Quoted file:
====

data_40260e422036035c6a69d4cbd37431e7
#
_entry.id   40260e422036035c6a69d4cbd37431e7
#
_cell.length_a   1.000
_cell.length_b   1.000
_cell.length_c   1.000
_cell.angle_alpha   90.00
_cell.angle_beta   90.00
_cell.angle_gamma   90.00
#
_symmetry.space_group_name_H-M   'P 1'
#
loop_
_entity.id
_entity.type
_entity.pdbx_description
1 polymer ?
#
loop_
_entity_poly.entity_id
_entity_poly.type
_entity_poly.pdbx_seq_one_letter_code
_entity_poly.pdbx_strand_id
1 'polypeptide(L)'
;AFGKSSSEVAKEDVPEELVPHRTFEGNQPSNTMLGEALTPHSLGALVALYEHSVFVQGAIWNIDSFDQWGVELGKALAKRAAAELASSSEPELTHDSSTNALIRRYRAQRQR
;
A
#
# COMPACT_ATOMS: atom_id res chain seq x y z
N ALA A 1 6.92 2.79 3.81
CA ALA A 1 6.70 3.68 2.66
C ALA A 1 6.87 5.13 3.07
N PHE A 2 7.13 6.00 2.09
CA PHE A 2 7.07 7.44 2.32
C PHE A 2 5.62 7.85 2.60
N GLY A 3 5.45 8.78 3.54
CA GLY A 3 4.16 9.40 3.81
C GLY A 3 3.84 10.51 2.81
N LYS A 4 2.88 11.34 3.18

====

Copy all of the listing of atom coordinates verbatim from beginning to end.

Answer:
data_40260e422036035c6a69d4cbd37431e7
#
_entry.id   40260e422036035c6a69d4cbd37431e7
#
_cell.length_a   1.000
_cell.length_b   1.000
_cell.length_c   1.000
_cell.angle_alpha   90.00
_cell.angle_beta   90.00
_cell.angle_gamma   90.00
#
_symmetry.space_group_name_H-M   'P 1'
#
loop_
_entity.id
_entity.type
_entity.pdbx_description
1 polymer ?
#
loop_
_entity_poly.entity_id
_entity_poly.type
_entity_poly.pdbx_seq_one_letter_code
_entity_poly.pdbx_strand_id
1 'polypeptide(L)'
;AFGKSSSEVAKEDVPEELVPHRTFEGNQPSNTMLGEALTPHSLGALVALYEHSVFVQGAIWNIDSFDQWGVELGKALAKRAAAELASSSEPELTHDSSTNALIRRYRAQRQR
;
A
#
# COMPACT_ATOMS: atom_id res chain seq x y z
N ALA A 1 6.92 2.79 3.81
CA ALA A 1 6.70 3.68 2.66
C ALA A 1 6.87 5.13 3.07
N PHE A 2 7.13 6.00 2.09
CA PHE A 2 7.07 7.44 2.32
C PHE A 2 5.62 7.85 2.60
N GLY A 3 5.45 8.78 3.54
CA GLY A 3 4.16 9.40 3.81
C GLY A 3 3.84 10.51 2.81
N LYS A 4 2.88 11.34 3.18